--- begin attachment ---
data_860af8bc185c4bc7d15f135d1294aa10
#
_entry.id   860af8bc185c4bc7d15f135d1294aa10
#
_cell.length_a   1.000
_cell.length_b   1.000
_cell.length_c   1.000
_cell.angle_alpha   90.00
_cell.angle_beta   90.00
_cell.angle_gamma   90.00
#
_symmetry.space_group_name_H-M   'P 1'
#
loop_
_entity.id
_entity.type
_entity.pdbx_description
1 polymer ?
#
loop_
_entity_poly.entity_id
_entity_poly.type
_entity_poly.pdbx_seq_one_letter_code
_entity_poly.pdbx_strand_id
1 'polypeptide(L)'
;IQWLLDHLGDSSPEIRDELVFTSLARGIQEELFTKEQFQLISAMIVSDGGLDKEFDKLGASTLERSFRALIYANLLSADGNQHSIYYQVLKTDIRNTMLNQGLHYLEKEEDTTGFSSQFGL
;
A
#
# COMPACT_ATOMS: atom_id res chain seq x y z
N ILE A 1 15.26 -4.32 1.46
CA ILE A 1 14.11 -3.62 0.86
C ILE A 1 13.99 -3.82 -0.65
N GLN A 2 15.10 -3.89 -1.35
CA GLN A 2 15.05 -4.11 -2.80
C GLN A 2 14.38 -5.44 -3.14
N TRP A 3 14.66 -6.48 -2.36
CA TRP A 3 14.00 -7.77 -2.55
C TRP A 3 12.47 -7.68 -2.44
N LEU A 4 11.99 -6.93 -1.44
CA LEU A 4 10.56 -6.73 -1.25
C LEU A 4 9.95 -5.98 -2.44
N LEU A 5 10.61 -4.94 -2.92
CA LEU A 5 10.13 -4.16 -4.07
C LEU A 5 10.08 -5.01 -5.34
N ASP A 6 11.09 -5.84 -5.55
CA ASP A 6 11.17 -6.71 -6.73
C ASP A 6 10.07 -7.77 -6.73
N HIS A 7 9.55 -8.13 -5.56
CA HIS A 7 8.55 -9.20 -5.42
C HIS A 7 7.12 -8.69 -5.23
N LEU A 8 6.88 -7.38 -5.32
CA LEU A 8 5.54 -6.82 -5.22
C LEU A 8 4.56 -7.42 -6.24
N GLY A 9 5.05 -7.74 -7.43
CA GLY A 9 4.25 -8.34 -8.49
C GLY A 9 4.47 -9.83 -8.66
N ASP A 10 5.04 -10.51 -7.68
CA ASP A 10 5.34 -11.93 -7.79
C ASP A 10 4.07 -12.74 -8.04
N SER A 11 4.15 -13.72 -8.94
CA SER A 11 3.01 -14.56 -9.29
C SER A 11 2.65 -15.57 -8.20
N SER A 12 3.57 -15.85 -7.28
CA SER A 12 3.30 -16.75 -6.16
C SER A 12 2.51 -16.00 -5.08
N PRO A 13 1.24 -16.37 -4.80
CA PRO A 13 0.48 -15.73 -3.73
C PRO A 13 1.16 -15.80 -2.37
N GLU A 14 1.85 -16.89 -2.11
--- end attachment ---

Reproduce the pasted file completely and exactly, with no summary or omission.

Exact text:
data_860af8bc185c4bc7d15f135d1294aa10
#
_entry.id   860af8bc185c4bc7d15f135d1294aa10
#
_cell.length_a   1.000
_cell.length_b   1.000
_cell.length_c   1.000
_cell.angle_alpha   90.00
_cell.angle_beta   90.00
_cell.angle_gamma   90.00
#
_symmetry.space_group_name_H-M   'P 1'
#
loop_
_entity.id
_entity.type
_entity.pdbx_description
1 polymer ?
#
loop_
_entity_poly.entity_id
_entity_poly.type
_entity_poly.pdbx_seq_one_letter_code
_entity_poly.pdbx_strand_id
1 'polypeptide(L)'
;IQWLLDHLGDSSPEIRDELVFTSLARGIQEELFTKEQFQLISAMIVSDGGLDKEFDKLGASTLERSFRALIYANLLSADGNQHSIYYQVLKTDIRNTMLNQGLHYLEKEEDTTGFSSQFGL
;
A
#
# COMPACT_ATOMS: atom_id res chain seq x y z
N ILE A 1 15.26 -4.32 1.46
CA ILE A 1 14.11 -3.62 0.86
C ILE A 1 13.99 -3.82 -0.65
N GLN A 2 15.10 -3.89 -1.35
CA GLN A 2 15.05 -4.11 -2.80
C GLN A 2 14.38 -5.44 -3.14
N TRP A 3 14.66 -6.48 -2.36
CA TRP A 3 14.00 -7.77 -2.55
C TRP A 3 12.47 -7.68 -2.44
N LEU A 4 11.99 -6.93 -1.44
CA LEU A 4 10.56 -6.73 -1.25
C LEU A 4 9.95 -5.98 -2.44
N LEU A 5 10.61 -4.94 -2.92
CA LEU A 5 10.13 -4.16 -4.07
C LEU A 5 10.08 -5.01 -5.34
N ASP A 6 11.09 -5.84 -5.55
CA ASP A 6 11.17 -6.71 -6.73
C ASP A 6 10.07 -7.77 -6.73
N HIS A 7 9.55 -8.13 -5.56
CA HIS A 7 8.55 -9.20 -5.42
C HIS A 7 7.12 -8.69 -5.23
N LEU A 8 6.88 -7.38 -5.32
CA LEU A 8 5.54 -6.82 -5.22
C LEU A 8 4.56 -7.42 -6.24
N GLY A 9 5.05 -7.74 -7.43
CA GLY A 9 4.25 -8.34 -8.49
C GLY A 9 4.47 -9.83 -8.66
N ASP A 10 5.04 -10.51 -7.68
CA ASP A 10 5.34 -11.93 -7.79
C ASP A 10 4.07 -12.74 -8.04
N SER A 11 4.15 -13.72 -8.94
CA SER A 11 3.01 -14.56 -9.29
C SER A 11 2.65 -15.57 -8.20
N SER A 12 3.57 -15.85 -7.28
CA SER A 12 3.30 -16.75 -6.16
C SER A 12 2.51 -16.00 -5.08
N PRO A 13 1.24 -16.37 -4.80
CA PRO A 13 0.48 -15.73 -3.73
C PRO A 13 1.16 -15.80 -2.37
N GLU A 14 1.85 -16.89 -2.11